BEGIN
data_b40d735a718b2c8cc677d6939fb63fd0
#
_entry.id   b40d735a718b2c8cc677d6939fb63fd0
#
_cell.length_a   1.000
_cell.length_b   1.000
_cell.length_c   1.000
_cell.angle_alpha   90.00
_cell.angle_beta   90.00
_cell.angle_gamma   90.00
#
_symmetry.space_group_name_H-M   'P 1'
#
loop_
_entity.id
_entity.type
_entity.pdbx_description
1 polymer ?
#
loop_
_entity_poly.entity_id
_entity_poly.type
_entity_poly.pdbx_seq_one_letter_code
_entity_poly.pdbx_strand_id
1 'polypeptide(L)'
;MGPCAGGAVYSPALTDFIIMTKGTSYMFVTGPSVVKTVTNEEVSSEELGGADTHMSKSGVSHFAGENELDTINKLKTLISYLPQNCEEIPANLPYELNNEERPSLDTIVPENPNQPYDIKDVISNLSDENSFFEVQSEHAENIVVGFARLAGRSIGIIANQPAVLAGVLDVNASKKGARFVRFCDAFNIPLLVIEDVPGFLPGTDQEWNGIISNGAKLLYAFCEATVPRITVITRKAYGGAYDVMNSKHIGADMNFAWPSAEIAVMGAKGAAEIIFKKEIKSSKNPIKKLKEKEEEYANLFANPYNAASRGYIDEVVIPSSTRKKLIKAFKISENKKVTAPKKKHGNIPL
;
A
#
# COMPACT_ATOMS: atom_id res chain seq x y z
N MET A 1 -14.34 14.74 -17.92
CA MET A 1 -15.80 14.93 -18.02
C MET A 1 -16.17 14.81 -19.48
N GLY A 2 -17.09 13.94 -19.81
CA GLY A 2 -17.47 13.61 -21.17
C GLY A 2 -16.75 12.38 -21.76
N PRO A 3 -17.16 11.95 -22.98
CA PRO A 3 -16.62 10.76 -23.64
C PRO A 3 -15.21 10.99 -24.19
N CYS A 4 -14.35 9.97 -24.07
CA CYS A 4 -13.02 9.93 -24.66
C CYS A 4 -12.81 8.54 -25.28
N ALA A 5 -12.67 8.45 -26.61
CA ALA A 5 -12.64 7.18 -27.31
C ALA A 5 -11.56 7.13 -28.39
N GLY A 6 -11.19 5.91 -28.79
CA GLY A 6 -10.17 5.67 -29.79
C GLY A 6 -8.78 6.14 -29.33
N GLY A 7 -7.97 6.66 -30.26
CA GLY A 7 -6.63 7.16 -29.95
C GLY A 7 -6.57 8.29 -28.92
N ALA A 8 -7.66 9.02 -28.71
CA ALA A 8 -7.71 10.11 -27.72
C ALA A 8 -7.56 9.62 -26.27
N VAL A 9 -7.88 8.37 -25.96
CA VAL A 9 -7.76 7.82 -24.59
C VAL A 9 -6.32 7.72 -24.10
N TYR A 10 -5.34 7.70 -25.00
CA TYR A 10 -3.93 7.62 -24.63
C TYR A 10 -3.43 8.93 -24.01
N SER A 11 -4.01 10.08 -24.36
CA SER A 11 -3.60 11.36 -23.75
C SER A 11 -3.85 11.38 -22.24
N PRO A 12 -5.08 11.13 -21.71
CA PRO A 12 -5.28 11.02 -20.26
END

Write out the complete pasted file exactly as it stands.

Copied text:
data_b40d735a718b2c8cc677d6939fb63fd0
#
_entry.id   b40d735a718b2c8cc677d6939fb63fd0
#
_cell.length_a   1.000
_cell.length_b   1.000
_cell.length_c   1.000
_cell.angle_alpha   90.00
_cell.angle_beta   90.00
_cell.angle_gamma   90.00
#
_symmetry.space_group_name_H-M   'P 1'
#
loop_
_entity.id
_entity.type
_entity.pdbx_description
1 polymer ?
#
loop_
_entity_poly.entity_id
_entity_poly.type
_entity_poly.pdbx_seq_one_letter_code
_entity_poly.pdbx_strand_id
1 'polypeptide(L)'
;MGPCAGGAVYSPALTDFIIMTKGTSYMFVTGPSVVKTVTNEEVSSEELGGADTHMSKSGVSHFAGENELDTINKLKTLISYLPQNCEEIPANLPYELNNEERPSLDTIVPENPNQPYDIKDVISNLSDENSFFEVQSEHAENIVVGFARLAGRSIGIIANQPAVLAGVLDVNASKKGARFVRFCDAFNIPLLVIEDVPGFLPGTDQEWNGIISNGAKLLYAFCEATVPRITVITRKAYGGAYDVMNSKHIGADMNFAWPSAEIAVMGAKGAAEIIFKKEIKSSKNPIKKLKEKEEEYANLFANPYNAASRGYIDEVVIPSSTRKKLIKAFKISENKKVTAPKKKHGNIPL
;
A
#
# COMPACT_ATOMS: atom_id res chain seq x y z
N MET A 1 -14.34 14.74 -17.92
CA MET A 1 -15.80 14.93 -18.02
C MET A 1 -16.17 14.81 -19.48
N GLY A 2 -17.09 13.94 -19.81
CA GLY A 2 -17.47 13.61 -21.17
C GLY A 2 -16.75 12.38 -21.76
N PRO A 3 -17.16 11.95 -22.98
CA PRO A 3 -16.62 10.76 -23.64
C PRO A 3 -15.21 10.99 -24.19
N CYS A 4 -14.35 9.97 -24.07
CA CYS A 4 -13.02 9.93 -24.66
C CYS A 4 -12.81 8.54 -25.28
N ALA A 5 -12.67 8.45 -26.61
CA ALA A 5 -12.64 7.18 -27.31
C ALA A 5 -11.56 7.13 -28.39
N GLY A 6 -11.19 5.91 -28.79
CA GLY A 6 -10.17 5.67 -29.79
C GLY A 6 -8.78 6.14 -29.33
N GLY A 7 -7.97 6.66 -30.26
CA GLY A 7 -6.63 7.16 -29.95
C GLY A 7 -6.57 8.29 -28.92
N ALA A 8 -7.66 9.02 -28.71
CA ALA A 8 -7.71 10.11 -27.72
C ALA A 8 -7.56 9.62 -26.27
N VAL A 9 -7.88 8.37 -25.96
CA VAL A 9 -7.76 7.82 -24.59
C VAL A 9 -6.32 7.72 -24.10
N TYR A 10 -5.34 7.70 -25.00
CA TYR A 10 -3.93 7.62 -24.63
C TYR A 10 -3.43 8.93 -24.01
N SER A 11 -4.01 10.08 -24.36
CA SER A 11 -3.60 11.36 -23.75
C SER A 11 -3.85 11.38 -22.24
N PRO A 12 -5.08 11.13 -21.71
CA PRO A 12 -5.28 11.02 -20.26